Knights keep Northern Realms safe
- Knighthood - Provision cost changed from 10 to 9.
- Knight Errant - Power changed from 3 to 2. Armor changed from 0 to 1.
Not much is going on in the northern kingdoms. Knighthood saw a decrease in its provision cost, so you'll be able to include it in your deck more easily and draw boosted Anseis to ruin your opponent's plans.
To keep the balance, Knight Errant is being downgraded a bit. It's nothing huge, but with his power lowered by 1, it will now be a tiny bit tougher to trigger his Grace ability.
Surprise for Scoia'tael
- Milva: Sharpshooter - Provision cost changed from 10 to 11
An unexpected change is happening at the Scoia'tael camp. Contrary to what everyone expected, it's not Simlas who's the target of this treacherous nerf. We will see how this affects the game, but I wager that many players will simply stop including Milva: Sharpshooter in their decks, which is a shame.
Nilfgaard’s preparing for invasion
A list of changes so massive it actually reminds us more of an expansion rather than a standard balancing patch. If you want to go through the numerous changes that Nilfgaard’s roster has seen, following the link you can find detailed patch notes.
There are a lot of reworks, both for Gold and Bronze cards. The leader ability has been reworked, introducing a brand new keyword. It's safe to say that all the Nilfgaard Soldier enthusiasts are delighted by these changes. How will the newly changed cards perform? Hard to tell now, but there seems to be enough good synergies that might make NG Soldiers a viable deck.
The new Flanking mechanics should bring lots of dynamics and make you think twice about how you position your units. The infusions from Tibor could probably be useful even outside the Soldier archetype; maybe he could work well with cultists.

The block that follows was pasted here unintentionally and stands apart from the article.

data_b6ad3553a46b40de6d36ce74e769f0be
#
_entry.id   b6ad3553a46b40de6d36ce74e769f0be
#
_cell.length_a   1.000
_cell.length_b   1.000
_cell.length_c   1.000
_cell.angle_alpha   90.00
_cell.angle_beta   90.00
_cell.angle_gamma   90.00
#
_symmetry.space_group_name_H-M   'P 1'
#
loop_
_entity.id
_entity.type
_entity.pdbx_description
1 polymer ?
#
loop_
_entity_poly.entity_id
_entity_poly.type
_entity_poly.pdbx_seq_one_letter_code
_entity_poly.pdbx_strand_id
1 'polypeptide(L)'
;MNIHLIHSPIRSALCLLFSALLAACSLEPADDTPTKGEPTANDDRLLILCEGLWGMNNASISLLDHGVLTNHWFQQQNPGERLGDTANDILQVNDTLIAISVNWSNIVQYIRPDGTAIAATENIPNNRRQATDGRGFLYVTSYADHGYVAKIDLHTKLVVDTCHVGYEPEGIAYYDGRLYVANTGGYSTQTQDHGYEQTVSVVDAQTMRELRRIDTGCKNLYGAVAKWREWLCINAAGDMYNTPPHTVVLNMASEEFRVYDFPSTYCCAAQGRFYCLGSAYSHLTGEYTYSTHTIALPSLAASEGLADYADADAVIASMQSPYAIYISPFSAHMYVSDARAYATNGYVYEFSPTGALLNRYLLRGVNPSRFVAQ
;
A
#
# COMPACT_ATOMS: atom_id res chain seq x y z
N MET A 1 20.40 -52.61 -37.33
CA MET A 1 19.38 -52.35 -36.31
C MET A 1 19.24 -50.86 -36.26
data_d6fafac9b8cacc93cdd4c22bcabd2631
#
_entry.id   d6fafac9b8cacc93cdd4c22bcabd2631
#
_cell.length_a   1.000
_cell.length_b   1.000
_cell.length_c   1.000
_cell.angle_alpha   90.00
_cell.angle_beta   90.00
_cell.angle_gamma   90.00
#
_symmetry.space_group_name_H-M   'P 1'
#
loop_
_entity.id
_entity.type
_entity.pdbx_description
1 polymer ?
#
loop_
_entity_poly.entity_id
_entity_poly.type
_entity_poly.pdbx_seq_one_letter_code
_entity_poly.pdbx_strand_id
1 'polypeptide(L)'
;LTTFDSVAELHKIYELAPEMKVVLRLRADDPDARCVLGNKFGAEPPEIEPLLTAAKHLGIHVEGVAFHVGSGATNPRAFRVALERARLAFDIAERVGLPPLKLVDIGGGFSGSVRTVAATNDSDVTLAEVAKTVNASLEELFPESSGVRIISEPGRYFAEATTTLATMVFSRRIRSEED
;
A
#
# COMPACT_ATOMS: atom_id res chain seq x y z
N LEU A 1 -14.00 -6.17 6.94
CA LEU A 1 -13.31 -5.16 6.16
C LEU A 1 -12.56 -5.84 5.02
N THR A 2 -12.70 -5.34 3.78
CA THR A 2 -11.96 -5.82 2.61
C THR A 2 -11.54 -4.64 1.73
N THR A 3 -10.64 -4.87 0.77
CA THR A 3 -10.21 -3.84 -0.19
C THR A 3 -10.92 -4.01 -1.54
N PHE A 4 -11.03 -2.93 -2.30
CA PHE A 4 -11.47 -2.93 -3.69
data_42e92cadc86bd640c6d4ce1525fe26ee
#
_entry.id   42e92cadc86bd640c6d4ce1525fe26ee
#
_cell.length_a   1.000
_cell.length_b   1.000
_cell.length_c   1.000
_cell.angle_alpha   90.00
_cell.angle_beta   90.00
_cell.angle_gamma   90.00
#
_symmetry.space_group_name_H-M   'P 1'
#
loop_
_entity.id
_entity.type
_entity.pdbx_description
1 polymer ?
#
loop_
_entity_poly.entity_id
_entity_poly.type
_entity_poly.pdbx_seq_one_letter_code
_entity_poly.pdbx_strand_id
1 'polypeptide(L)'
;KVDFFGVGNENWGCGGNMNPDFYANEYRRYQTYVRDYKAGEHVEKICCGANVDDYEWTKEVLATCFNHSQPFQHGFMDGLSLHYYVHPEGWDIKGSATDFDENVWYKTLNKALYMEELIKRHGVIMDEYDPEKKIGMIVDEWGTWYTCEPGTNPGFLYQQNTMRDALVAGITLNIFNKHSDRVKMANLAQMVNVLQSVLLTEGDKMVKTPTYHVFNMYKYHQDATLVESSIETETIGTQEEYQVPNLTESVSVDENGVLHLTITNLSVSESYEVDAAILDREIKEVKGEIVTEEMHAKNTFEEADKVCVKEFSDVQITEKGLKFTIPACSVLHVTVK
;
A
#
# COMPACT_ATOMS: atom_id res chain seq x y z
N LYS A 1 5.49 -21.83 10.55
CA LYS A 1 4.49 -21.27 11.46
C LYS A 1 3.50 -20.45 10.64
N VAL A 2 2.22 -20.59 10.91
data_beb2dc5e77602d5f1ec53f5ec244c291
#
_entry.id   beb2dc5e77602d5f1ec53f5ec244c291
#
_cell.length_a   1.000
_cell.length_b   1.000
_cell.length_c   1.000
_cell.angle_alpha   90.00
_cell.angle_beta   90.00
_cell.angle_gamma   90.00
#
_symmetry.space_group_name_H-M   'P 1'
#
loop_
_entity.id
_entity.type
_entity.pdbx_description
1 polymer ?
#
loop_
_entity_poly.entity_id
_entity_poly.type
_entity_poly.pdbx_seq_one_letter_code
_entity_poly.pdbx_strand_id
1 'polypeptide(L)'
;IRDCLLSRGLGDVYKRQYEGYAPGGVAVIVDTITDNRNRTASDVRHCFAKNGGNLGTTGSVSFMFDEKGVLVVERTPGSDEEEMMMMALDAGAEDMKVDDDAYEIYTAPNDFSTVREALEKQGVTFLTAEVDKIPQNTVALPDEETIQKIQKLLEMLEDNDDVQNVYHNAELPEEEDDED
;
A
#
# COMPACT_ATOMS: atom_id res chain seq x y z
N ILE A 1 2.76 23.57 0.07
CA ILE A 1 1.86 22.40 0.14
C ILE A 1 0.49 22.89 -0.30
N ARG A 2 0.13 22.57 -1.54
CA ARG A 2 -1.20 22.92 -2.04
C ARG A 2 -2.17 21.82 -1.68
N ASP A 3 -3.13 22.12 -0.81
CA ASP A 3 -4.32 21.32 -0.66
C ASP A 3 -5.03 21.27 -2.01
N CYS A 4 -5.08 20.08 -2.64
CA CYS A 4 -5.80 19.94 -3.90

Speaking of cultists, the Van Moorlehem Servant was nerfed, and it now no longer copies infusions, so keep that in mind next time you play them.
Salamandra’s experiments slightly weaken Syndicate
- Failed Experiment - Fee changed from 3 to 4
Last but not least, the Syndicate poison package gets a tiny nerf as Failed Experiment's fee goes up by 1 coin. A good change because we've seen this card play a vital role in arguably the strongest deck of 10.8 - the Golden Nekker SY Poison.
How is the meta going to shift?
What can we expect the game to look like with all the new changes? I think it's fairly safe to assume that Syndicate Poison, while more balanced now, should still find its way into the list of the strongest decks you can play. The same can be said about Scoia'tael Deadeye Ambush and Harmony decks, though they might lack a bit of the punch they had before. Skellige, as per usual, should also be up there. Northern Realms, its virtuous Knights and Monsters with their scary Vampires joined by Renfri, are also likely to remain strong in the new meta. The big question marks are Deathwish Monster units and especially Nilfgaard. I'm not bold enough to predict how these will perform just yet. But that's what I like the most about it. Exciting times are ahead as the players will slowly start figuring out the optimal strategies and answering the important question - how well will the freshly reworked cards do?